High Resolution PET Detectors for Combined PET-MR Small Animal Imaging

Award Information
Agency:
Department of Health and Human Services
Branch
n/a
Amount:
$100,003.00
Award Year:
2006
Program:
SBIR
Phase:
Phase I
Contract:
1R43NS055377-01
Agency Tracking Number:
NS055377
Solicitation Year:
2006
Solicitation Topic Code:
n/a
Solicitation Number:
PHS2006-2
Small Business Information
RADIATION MONITORING DEVICES, INC.
44 Hunt Street, Watertown, MA, 02472
Hubzone Owned:
N
Socially and Economically Disadvantaged:
N
Woman Owned:
N
Duns:
n/a
Principal Investigator:
KANAI SHAH
(617) 668-6855
KSHAH@RMDINC.COM
Business Contact:
GERALD ENTINE
(617) 668-6801
GENTINE@RMDINC.COM
Research Institution:
n/a
Abstract
DESCRIPTION (provided by applicant): The ideal biological imaging system would provide non-invasive, high-resolution, high-sensitivity, three-dimensional (3D) images of living systems. Positron Emission Tomography (PET) offers high sensitivity to a range of biological processes through the use of targeted radiolabeled probes. Unfortunately, precise signal localization can be extremely difficult due to low spatial resolution and the lack of anatomical information. Magnetic Resonance Imaging (MRI) can provide high spatial resolution and excellent soft tissue contrast, but suffers from poor signal strength leading to low sensitivity. The overall goal of the proposed effort is to combine the best features of PET and MR modalities for small animal studies into a single imaging instrument that will record data in both imaging modalities near simultaneously. The most immediate benefit of the melded system will be to provide high-resolution anatomical context for muPET studies. This will lead to better overall understanding of the origin of the PET signals. The 'in-register' MR images will be used to compute scatter and attenuation in the muPET images and also to estimate partial volume errors in the lower-resolution PET scans, thus aiding quantification of the PET signal. The melded system will open up a number of opportunities not possible with current independent technologies. For example, combined fMRI and muPET neuroreceptor brain mapping studies in small animals would be possible. The goal of the proposed Phase I project is to investigate PET detector design that is adequate for integration with an MR system for combined PET-MR imaging.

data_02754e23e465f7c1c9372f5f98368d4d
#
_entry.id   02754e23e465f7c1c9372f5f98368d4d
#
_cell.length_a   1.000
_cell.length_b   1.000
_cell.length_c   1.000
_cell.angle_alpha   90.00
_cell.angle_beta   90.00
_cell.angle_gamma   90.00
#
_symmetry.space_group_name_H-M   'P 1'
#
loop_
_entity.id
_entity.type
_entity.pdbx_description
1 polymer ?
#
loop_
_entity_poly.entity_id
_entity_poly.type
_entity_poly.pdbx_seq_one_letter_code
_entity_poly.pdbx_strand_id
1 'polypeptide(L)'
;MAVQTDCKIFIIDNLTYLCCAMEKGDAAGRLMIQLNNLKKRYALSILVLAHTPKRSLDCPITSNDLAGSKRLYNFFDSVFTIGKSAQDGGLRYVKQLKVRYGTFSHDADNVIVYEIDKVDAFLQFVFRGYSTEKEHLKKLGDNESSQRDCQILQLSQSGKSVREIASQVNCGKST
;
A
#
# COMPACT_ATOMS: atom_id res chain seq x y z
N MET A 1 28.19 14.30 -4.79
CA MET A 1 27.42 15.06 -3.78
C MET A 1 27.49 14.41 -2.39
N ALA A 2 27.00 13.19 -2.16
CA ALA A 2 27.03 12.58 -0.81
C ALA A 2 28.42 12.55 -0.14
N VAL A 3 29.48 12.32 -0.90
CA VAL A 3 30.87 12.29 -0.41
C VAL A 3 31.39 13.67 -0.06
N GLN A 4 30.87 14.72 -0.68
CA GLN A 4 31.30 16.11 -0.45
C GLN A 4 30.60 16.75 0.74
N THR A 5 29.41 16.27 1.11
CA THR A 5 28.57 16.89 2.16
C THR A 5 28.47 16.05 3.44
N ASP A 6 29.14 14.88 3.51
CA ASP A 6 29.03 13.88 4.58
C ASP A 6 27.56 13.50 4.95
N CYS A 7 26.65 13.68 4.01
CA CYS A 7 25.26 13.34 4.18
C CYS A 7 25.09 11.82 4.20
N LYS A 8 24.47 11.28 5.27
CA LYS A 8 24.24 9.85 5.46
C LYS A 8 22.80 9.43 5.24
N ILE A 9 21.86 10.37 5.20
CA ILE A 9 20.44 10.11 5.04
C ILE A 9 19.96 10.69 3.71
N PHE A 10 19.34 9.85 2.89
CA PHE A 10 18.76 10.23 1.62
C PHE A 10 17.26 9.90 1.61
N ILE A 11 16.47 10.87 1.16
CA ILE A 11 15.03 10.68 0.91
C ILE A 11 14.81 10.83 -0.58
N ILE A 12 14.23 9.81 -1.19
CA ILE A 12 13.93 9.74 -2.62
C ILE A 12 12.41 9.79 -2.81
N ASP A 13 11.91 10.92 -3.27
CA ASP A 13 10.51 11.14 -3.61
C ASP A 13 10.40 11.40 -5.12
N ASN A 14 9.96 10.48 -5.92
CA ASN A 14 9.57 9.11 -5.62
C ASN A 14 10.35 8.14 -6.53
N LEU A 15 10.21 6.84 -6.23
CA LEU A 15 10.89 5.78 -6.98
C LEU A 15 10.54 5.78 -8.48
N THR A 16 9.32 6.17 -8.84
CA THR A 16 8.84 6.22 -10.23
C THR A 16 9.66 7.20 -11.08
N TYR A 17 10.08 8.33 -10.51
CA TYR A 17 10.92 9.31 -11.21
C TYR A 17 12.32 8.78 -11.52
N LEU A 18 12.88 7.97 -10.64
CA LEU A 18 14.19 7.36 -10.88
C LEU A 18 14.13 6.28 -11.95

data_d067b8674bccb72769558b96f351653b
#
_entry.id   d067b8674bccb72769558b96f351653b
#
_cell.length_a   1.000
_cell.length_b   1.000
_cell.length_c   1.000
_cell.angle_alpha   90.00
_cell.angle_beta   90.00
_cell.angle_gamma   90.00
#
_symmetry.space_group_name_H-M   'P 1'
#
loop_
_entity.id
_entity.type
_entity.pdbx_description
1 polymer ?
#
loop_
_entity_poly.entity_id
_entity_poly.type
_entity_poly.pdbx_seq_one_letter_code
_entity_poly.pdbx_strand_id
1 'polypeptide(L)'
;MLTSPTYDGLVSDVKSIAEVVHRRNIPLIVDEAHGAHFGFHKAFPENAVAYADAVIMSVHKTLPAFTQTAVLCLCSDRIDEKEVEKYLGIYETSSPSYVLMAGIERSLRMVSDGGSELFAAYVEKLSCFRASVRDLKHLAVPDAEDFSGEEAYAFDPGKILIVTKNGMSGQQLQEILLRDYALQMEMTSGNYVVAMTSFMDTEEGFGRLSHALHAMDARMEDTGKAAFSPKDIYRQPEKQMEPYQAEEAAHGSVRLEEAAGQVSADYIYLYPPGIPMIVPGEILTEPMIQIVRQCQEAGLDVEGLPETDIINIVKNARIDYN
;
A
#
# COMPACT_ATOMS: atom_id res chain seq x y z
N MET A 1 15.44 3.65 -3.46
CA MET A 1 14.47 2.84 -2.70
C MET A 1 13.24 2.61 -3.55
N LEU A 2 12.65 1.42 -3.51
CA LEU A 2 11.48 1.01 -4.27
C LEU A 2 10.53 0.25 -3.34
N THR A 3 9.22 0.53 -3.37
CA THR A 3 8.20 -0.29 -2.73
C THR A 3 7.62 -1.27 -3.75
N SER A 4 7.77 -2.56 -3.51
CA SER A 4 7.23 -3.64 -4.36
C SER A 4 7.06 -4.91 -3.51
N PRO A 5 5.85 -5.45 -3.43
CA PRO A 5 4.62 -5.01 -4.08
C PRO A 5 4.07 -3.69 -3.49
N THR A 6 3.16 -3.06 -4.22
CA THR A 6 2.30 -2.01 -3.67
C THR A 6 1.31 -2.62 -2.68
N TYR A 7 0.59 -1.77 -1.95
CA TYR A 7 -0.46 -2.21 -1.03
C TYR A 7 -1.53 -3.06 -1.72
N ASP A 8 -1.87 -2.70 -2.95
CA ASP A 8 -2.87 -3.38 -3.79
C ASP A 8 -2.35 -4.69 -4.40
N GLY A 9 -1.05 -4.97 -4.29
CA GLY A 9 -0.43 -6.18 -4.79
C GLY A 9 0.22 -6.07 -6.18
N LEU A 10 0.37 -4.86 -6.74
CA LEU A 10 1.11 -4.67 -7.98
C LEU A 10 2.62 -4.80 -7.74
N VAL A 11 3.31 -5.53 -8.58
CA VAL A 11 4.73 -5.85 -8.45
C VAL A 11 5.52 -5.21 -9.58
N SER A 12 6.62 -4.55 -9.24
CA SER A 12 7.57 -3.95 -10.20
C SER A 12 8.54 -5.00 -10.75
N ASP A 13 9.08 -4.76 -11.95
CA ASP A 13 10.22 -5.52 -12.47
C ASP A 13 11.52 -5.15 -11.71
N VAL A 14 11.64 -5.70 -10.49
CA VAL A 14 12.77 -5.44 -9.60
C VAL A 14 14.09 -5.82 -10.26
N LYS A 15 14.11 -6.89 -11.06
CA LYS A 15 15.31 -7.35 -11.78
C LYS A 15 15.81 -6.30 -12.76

* information listed above is at the time of submission.

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